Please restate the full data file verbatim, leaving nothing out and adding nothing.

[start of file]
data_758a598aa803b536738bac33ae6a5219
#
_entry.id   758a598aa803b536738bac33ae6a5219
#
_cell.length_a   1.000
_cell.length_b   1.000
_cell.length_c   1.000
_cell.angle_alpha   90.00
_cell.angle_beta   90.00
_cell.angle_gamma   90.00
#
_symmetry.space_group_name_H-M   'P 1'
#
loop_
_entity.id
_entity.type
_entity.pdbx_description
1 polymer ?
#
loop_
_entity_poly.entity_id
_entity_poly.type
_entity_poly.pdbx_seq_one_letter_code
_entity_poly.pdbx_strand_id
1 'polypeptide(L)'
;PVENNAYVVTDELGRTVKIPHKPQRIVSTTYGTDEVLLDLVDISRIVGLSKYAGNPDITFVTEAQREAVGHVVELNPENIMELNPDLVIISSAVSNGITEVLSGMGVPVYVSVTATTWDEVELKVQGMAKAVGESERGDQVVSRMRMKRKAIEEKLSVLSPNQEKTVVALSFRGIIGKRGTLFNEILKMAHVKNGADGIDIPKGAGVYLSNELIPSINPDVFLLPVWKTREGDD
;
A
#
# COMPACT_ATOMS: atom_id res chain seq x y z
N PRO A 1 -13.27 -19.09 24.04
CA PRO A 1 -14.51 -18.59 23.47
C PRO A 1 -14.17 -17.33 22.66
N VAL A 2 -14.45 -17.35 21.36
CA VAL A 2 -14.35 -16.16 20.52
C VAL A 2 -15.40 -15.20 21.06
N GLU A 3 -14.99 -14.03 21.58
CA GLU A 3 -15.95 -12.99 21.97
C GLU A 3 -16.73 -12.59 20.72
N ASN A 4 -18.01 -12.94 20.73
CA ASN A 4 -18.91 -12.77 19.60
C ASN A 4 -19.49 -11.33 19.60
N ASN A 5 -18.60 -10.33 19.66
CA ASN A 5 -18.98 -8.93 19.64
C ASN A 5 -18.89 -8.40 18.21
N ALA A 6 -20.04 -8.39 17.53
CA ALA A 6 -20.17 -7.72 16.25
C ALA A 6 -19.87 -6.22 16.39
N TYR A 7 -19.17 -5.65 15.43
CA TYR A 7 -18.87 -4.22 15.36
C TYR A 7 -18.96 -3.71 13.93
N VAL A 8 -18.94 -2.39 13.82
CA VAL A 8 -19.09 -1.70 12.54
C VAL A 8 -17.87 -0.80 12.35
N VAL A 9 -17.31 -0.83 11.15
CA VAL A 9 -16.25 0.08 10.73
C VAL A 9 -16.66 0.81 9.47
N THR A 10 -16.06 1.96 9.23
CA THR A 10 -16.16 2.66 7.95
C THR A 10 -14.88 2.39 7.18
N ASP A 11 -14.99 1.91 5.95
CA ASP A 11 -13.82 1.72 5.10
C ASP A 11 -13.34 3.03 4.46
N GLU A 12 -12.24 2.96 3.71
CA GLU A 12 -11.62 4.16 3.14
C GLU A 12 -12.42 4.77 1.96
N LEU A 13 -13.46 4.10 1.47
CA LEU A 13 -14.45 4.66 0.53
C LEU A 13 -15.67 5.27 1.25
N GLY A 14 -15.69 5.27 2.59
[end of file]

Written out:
data_758a598aa803b536738bac33ae6a5219
#
_entry.id   758a598aa803b536738bac33ae6a5219
#
_cell.length_a   1.000
_cell.length_b   1.000
_cell.length_c   1.000
_cell.angle_alpha   90.00
_cell.angle_beta   90.00
_cell.angle_gamma   90.00
#
_symmetry.space_group_name_H-M   'P 1'
#
loop_
_entity.id
_entity.type
_entity.pdbx_description
1 polymer ?
#
loop_
_entity_poly.entity_id
_entity_poly.type
_entity_poly.pdbx_seq_one_letter_code
_entity_poly.pdbx_strand_id
1 'polypeptide(L)'
;PVENNAYVVTDELGRTVKIPHKPQRIVSTTYGTDEVLLDLVDISRIVGLSKYAGNPDITFVTEAQREAVGHVVELNPENIMELNPDLVIISSAVSNGITEVLSGMGVPVYVSVTATTWDEVELKVQGMAKAVGESERGDQVVSRMRMKRKAIEEKLSVLSPNQEKTVVALSFRGIIGKRGTLFNEILKMAHVKNGADGIDIPKGAGVYLSNELIPSINPDVFLLPVWKTREGDD
;
A
#
# COMPACT_ATOMS: atom_id res chain seq x y z
N PRO A 1 -13.27 -19.09 24.04
CA PRO A 1 -14.51 -18.59 23.47
C PRO A 1 -14.17 -17.33 22.66
N VAL A 2 -14.45 -17.35 21.36
CA VAL A 2 -14.35 -16.16 20.52
C VAL A 2 -15.40 -15.20 21.06
N GLU A 3 -14.99 -14.03 21.58
CA GLU A 3 -15.95 -12.99 21.97
C GLU A 3 -16.73 -12.59 20.72
N ASN A 4 -18.01 -12.94 20.73
CA ASN A 4 -18.91 -12.77 19.60
C ASN A 4 -19.49 -11.33 19.60
N ASN A 5 -18.60 -10.33 19.66
CA ASN A 5 -18.98 -8.93 19.64
C ASN A 5 -18.89 -8.40 18.21
N ALA A 6 -20.04 -8.39 17.53
CA ALA A 6 -20.17 -7.72 16.25
C ALA A 6 -19.87 -6.22 16.39
N TYR A 7 -19.17 -5.65 15.43
CA TYR A 7 -18.87 -4.22 15.36
C TYR A 7 -18.96 -3.71 13.93
N VAL A 8 -18.94 -2.39 13.82
CA VAL A 8 -19.09 -1.70 12.54
C VAL A 8 -17.87 -0.80 12.35
N VAL A 9 -17.31 -0.83 11.15
CA VAL A 9 -16.25 0.08 10.73
C VAL A 9 -16.66 0.81 9.47
N THR A 10 -16.06 1.96 9.23
CA THR A 10 -16.16 2.66 7.95
C THR A 10 -14.88 2.39 7.18
N ASP A 11 -14.99 1.91 5.95
CA ASP A 11 -13.82 1.72 5.10
C ASP A 11 -13.34 3.03 4.46
N GLU A 12 -12.24 2.96 3.71
CA GLU A 12 -11.62 4.16 3.14
C GLU A 12 -12.42 4.77 1.96
N LEU A 13 -13.46 4.10 1.47
CA LEU A 13 -14.45 4.66 0.53
C LEU A 13 -15.67 5.27 1.25
N GLY A 14 -15.69 5.27 2.59